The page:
YHS and XPH performed the experiments and were involed in drafting the article. All authors have read and approved the final manuscript.”
“Introduction Lung cancer is one of the leading causes of cancer-related mortality both in China and throughout the world [1, 2]. Non-small cell lung cancer (NSCLC) accounts for75-80% of all lung cancer . Standard therapeutic strategies such as surgery, chemotherapy, or radiotherapy have
reached a plateau . Significant advances in the research of the biology and molecular mechanisms of cancer have allowed the development of new molecularly targeted agents for the treatment of NSCLC [4–8]. One such target is the epidermal growth factor receptor Selumetinib mw (EGFR), a 170-kDa trans-membrane glycoprotein and member of erbB family. Small molecule tyrosine kinase inhibitors (TKI), such as gefitinib and erlotinib, disrupt EGFR kinase activity by binding the adenosine triphosphate pocket within the catalytic region of the tyrosine kinase domain . Currently, both
gefitinib and erlotinib are used for treatment of patients with advanced NSCLC. TKI clinical trials have shown that these agents have dramatic effect on the subset of NSCLC patients with somatic mutations in the tyrosine kinase domain of the EGFR gene, whereas the presence of KRAS mutations seems to be correlated with primary resistance to these agents [10–15]. So it is necessary to identify the mutation status of KRAS and EGFR for selection Cilomilast of patients who are more likely to benefit from TKI. Although almost 70% of patients with NSCLC present with locally advanced or metastatic disease at the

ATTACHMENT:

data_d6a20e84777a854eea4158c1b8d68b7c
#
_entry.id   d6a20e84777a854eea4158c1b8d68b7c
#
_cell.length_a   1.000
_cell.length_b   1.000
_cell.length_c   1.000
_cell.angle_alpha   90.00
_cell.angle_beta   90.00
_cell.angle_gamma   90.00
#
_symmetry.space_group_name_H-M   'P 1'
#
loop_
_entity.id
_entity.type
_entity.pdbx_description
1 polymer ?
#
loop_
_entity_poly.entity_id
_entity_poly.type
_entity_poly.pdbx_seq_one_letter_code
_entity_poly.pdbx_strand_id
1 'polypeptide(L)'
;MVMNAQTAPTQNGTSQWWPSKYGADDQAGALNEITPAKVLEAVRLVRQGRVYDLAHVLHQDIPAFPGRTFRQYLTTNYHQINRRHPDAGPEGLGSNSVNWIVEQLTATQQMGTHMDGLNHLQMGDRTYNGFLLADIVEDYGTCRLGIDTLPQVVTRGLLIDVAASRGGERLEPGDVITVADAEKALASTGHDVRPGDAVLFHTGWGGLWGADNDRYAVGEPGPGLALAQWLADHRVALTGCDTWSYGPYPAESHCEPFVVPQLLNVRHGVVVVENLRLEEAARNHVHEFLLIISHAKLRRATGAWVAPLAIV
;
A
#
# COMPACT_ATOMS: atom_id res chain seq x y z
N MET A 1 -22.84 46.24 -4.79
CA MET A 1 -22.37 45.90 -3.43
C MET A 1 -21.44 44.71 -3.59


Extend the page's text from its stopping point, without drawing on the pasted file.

time of diagnosis [16, 17], KRAS and EGFR mutation status is most commonly assessed only in the primary tumor tissue based on the assumption that primary and metastases are pathologically concordant. from However, it has been known that lung cancers are often heterogeneous at the molecular level even within the same tumor and many key molecular alterations may occur during metastatic progression [18–20]. It is still unclear whether KRAS and EGFR mutation status in primary tumors is reflected in their corresponding metastases in Chinese patients with NSCLC, although several recent relevant studies in western countries have been performed and published [21–26]. In the present study, we investigate KRAS and EGFR mutation status using PCR-based sequencing analyses in 80 primary tumor samples and their corresponding local lymph node metastases from Chinese patients with NSCLC. The goal is to determine whether KRAS and EGFR mutation profile is stable during the metastatic progress and to investigate the clinical usefulness of mutational analyses in primary tumor versus in metastases for planning EGFR-targeted therapies for the treatment of patients with NSCLC.